Richard Bauckham. Jesus and the God of Israel: God Crucified and Other Studies on the New Testament’s Christology of Divine Identity (Kindle Locations 3492-3506). Kindle Edition.
Because Paul is writing in Greek, he uses Greek synonyms for Hebrew words. And we’re using English words. But if we were to retrotranslate Paul’s statement in light of the background text, this would capture the true force of the usage:
Hear, O Israel: Yahweh is our Elohim, Yahweh is one (Deut 6:4).
yet for us there is one Elohim, the Father, from whom are all things and for whom we exist, and one Yahweh, Jesus Christ, through whom are all things and through whom we exist (1 Cor 8:6).
iii) Elohim doesn’t necessarily denote the one true Deity. But in Deut 6:4, the one true Deity is the intended referent. To my knowledge, Yahweh is a distinctive designation for the one true Deity in OT usage. So that’s actually the stronger term.
Using the Shema as his framework, Paul assigns Elohim to the Father and Yahweh to the Son:
The Father is the one Elohim
The Son is the one Yahweh
That’s what Paul is saying. He is taking the nutshell confession of OT monotheism, but apportioning the two divine titles to the Father and the Son respectively.
And notice the symmetry. This isn’t working the Son into the Shema, as if the Father was the baseline. It isn’t making room for the Son, but making room for Father and Son alike. Including both Father and Son in the Shema.
Unitarians don’t give it up immediately. They posit one more attempt to try to demean Christ once again. They argue that Christ isn’t the Creator of all but the instrument of creation. They posit an asymmetry between the Father and the Son in that the Son take a mediator position instead of the creator of Genesis. Christ is the hammer and not the ironsmith. The purpose of Paul is to designate Christ as a lesser tool but rather show his symmetrical relationship of that of the Father by the fact that they created all things. We also know that Christ is the creator of Genesis 1 and it hardly seemed like any Jew would consider the being in Genesis 1 as being a mere tool. In Romans 11:36, Paul uses the same phrase and applies them all to the Father:
36 For from Him and through Him and to Him are all things. To Him be the glory forever. Amen.
This same phrase is being applied to both God and Christ in a symmetrical fashion. It isn’t to state that creation is only for God and is only through the Son.
The relationship to God expressed by the first and the last of the three prepositions (ek and eis) is attributed to the one God, the Father (‘from whom [are] all things and we for him), while the relationship expressed by the second of the three prepositions (dia) is attributed to the one Lord, Jesus Christ (‘through whom [are] all things and we through him’). The fact that, in Romans 11:36, all three prepositions apply to God whereas, in 1 Corinthians 8:6, one of them applies to Christ does not mean that they no longer all describe the Creator’s relationship to the whole of creation. On the contrary, it means precisely that Christ is included in this relationship as the instrumental cause of creation.'() The variation between ‘all things’ and ‘we’ in 1 Corinthians 8:6 results from Paul’s desire to situate himself and his readers within the ‘all things’ who are thus related to their Creator. … The fact that Paul associates ‘all things’ with one preposition (‘from whom all things’), ‘we’ with another (‘we for him’), and both ‘all things’ and ‘we’ with the last preposition (‘through whom all things and we through him’) is a rhetorical variation adapted to the needs of verbal symmetry. Paul does not mean that ‘we’ are not also ‘from God’ or that’all things’ are not also ‘for God’. The whole is a condensed form of what would otherwise have been the more cumbersome and less symmetrical formulation: one God, the Father, from whom [are] all things and we from him, for whom [are] all things and we for him, and one Lord, Jesus Christ, through whom [are] all things and we through him.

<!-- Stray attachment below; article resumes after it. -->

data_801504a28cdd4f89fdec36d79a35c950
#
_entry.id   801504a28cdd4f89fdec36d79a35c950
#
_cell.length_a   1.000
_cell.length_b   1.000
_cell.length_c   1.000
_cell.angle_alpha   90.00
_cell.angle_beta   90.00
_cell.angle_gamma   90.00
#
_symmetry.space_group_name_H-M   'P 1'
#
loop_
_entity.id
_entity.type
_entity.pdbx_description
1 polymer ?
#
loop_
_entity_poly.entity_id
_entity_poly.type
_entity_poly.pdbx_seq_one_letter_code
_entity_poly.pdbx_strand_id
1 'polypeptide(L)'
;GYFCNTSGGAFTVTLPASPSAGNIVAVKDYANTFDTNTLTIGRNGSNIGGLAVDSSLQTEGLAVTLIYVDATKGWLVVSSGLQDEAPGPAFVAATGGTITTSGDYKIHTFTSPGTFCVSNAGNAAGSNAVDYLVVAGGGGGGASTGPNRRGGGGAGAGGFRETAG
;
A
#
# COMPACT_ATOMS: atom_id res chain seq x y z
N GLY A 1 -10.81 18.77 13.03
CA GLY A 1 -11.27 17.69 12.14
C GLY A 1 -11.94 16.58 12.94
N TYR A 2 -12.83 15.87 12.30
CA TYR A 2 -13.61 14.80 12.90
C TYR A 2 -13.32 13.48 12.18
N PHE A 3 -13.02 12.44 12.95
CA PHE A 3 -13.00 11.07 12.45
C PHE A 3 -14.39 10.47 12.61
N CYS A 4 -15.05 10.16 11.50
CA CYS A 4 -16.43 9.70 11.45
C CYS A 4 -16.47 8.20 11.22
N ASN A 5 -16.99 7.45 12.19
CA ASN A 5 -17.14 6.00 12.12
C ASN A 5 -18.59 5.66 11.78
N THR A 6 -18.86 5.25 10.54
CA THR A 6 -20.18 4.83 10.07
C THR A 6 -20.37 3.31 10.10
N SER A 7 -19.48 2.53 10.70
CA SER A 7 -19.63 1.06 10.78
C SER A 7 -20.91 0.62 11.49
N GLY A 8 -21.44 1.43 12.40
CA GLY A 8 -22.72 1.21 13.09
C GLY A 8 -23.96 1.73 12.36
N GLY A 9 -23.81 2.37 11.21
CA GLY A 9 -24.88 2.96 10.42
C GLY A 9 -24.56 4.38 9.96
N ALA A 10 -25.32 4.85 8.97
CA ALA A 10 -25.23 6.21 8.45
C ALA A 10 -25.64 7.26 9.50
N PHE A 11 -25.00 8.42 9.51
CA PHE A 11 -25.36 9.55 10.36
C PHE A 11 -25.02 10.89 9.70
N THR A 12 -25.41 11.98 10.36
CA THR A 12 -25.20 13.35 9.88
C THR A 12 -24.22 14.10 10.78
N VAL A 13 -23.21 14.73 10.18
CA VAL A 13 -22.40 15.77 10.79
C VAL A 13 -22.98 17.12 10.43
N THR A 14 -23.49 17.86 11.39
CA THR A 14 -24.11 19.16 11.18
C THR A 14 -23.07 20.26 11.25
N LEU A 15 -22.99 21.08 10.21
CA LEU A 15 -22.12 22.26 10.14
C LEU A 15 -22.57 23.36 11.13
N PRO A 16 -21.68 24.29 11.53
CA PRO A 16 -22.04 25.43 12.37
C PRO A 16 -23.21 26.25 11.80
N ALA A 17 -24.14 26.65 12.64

Richard Bauckham. Jesus and the God of Israel: God Crucified and Other Studies on the New Testament’s Christology of Divine Identity (Kindle Locations 3537-3552). Kindle Edition.
15 He is the image of the invisible God, the firstborn of all creation.16 For by Him all things were created, both in the heavens and on earth, visible and invisible, whether thrones or dominions or rulers or authorities—all things have been created through Him and for Him. 17 He is before all things, and in Him all things hold together.
Notice the theme of each of these text calling back to Genesis to build of their theological points. You have the mentioning of Christ being in the “image of the invisible God” and the motif of the creation of everything that has ever been created. Notice that it is Christ that is the creator in each of them and the theology we built off previously. Paul writes this early Church hymn and fills it with deep theology. Notice once again that everything was created “through” Christ and unlike the previous text it adds we were made “for him”. Thus it isn’t some asymmetrical point between him and the Father. That is just unitarian nonsense that feeds through the depraved mind. The focus of verses 16-17 is of cosmological proportion. It has in scope everything that is not the God that has made all things.
The first set of qualifiers, things in heaven and on earth, is clear enough. “Heaven and earth” is a common biblical merism, that is, a construction in which two elements function together to indicate a single whole: in this case, the created order, the universe (e.g., Gen. 1:1, passim). It is more difficult to know what in particular is intended in the pairing visible and invisible. This pair is not common, so we do not have much to go on. It is easiest to assume that they restate the first pair in chiastic arrangement (heaven = invisible; earth = visible).